Wednesday, April 21, 2010
While most countries boast of The TAJ MAHAL, or the Eiffel Tower or the Statue of Liberty that tower a few feet meters above sea level – VETNAM as a country of small people boast of an underground network of tunnels as their tourist attraction. The 200kms tunnel network just about about 2 feet wide is Vietnam’s answer to the Disneylands of the world. I had the opportunity of visiting the Cu-Chi tunnels about an hours bus ride from Ho Chi Minh City. The Củ Chi tunnels were the location of several military campaigns during the Vietnam War, and were the Viet Cong's base of operations for the Tết Offensive in 1968.
The tunnels were used by Viet Cong guerrillas as hiding spots during combat, as well as serving as communication and supply routes, hospitals, food and weapon caches and living quarters for numerous guerrilla fighters. The Viet-Cong even Cu-chi Cooed in those tunnels. The role of the tunnel systems should not be underestimated in its importance to the Viet Cong in resisting American operations and protracting the war, eventually culminating in an American withdrawal. Interesting as it is the only time in HISTORY that the AMERICANS WITHDREW.
On the occasion when U.S troops found a tunnel, they would often underestimate its size. Rarely would anyone be sent in to search the tunnels. The tunnels were often rigged with explosive booby traps or punji stake pits. Củ Chi has been preserved by the government of Vietnam, and turned into a war memorial park. The tunnels are a popular tourist attraction, and visitors are invited to crawl around in the safer parts of the tunnel system. Some tunnels have been made larger to accommodate the larger size of western tourists, while low-power lights have been installed in several of them to make traveling through them easier and booby traps have been clearly marked. Underground conference rooms where campaigns such as the Tết Offensive were planned in 1968 have been restored.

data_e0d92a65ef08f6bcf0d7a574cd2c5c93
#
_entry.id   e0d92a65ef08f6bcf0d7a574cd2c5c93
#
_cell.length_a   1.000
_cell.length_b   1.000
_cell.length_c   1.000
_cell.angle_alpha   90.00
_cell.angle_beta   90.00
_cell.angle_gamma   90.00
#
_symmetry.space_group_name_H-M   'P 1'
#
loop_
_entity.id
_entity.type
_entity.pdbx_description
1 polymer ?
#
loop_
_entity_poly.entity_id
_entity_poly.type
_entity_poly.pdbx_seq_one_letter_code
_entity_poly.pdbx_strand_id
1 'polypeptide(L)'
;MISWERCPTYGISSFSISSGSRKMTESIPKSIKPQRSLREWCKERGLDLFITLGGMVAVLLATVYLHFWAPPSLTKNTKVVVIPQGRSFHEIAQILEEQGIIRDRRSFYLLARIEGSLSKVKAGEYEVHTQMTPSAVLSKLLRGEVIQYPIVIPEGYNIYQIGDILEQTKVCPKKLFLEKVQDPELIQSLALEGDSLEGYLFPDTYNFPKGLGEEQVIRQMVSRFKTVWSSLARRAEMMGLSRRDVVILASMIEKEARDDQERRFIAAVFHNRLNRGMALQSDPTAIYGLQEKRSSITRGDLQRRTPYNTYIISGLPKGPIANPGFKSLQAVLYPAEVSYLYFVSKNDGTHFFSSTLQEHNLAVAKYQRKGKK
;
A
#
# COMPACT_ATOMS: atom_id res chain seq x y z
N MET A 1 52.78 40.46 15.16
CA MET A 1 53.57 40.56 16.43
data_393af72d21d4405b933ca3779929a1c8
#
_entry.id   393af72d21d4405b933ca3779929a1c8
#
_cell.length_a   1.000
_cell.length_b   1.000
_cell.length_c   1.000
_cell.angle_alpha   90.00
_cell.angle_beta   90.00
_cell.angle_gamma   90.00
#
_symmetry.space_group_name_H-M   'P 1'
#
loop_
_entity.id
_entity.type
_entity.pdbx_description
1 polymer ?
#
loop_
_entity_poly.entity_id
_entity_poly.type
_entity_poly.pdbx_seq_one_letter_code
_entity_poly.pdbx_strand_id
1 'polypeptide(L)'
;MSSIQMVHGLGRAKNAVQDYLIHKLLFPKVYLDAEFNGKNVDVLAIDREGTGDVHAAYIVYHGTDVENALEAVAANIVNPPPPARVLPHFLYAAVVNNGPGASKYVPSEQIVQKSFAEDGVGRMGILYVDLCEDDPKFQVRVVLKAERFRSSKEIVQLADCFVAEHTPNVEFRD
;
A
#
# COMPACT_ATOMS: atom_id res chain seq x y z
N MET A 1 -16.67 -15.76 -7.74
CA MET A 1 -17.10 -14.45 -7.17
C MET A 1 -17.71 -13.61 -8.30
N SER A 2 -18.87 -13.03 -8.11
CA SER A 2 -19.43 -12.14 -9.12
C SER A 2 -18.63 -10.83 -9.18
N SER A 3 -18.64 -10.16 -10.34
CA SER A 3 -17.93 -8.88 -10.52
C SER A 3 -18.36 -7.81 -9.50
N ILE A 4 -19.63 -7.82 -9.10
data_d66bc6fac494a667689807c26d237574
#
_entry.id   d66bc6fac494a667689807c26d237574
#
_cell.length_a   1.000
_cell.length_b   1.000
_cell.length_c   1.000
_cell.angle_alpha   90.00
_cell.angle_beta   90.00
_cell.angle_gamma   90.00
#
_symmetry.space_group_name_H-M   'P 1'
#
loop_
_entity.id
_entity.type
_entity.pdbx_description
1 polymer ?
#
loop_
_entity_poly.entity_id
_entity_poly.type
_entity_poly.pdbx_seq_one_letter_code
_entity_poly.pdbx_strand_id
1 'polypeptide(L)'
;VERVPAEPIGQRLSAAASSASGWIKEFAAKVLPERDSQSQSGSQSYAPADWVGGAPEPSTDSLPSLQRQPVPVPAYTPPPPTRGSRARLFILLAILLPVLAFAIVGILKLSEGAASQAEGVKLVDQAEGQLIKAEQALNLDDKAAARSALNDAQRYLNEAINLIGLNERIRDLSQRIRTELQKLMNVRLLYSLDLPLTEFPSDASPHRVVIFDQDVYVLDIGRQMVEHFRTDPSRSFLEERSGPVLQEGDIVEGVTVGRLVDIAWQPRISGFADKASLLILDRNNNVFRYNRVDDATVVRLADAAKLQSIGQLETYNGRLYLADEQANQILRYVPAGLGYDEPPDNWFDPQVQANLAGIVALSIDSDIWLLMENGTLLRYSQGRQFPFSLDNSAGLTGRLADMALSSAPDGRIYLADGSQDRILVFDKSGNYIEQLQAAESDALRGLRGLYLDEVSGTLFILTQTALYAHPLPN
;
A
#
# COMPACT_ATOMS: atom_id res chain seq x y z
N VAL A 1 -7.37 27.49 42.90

Most of the visitors here are foreigners. Here and there, swimming pool-sized holes in the ground are neatly labeled: "B-52 crater." The woods are dotted with souvenir kiosks selling these items: a lighter made from a bullet, a pen made from bullets, a bullet on a chain, rubber sandals, an "I've Been to the Cu Chi Tunnel" T-shirt. Also abundantly available, as they are wherever tourists are awaited in southern Vietnam, are Zippo lighters engraved with reproductions of the swashbuckling mottos that were popular among American G.I.'s. But in their new struggle for foreign currency, the Vietnamese are exploiting their harsh history, offering visits to long-forgotten places that were once considered vital to America's national interests.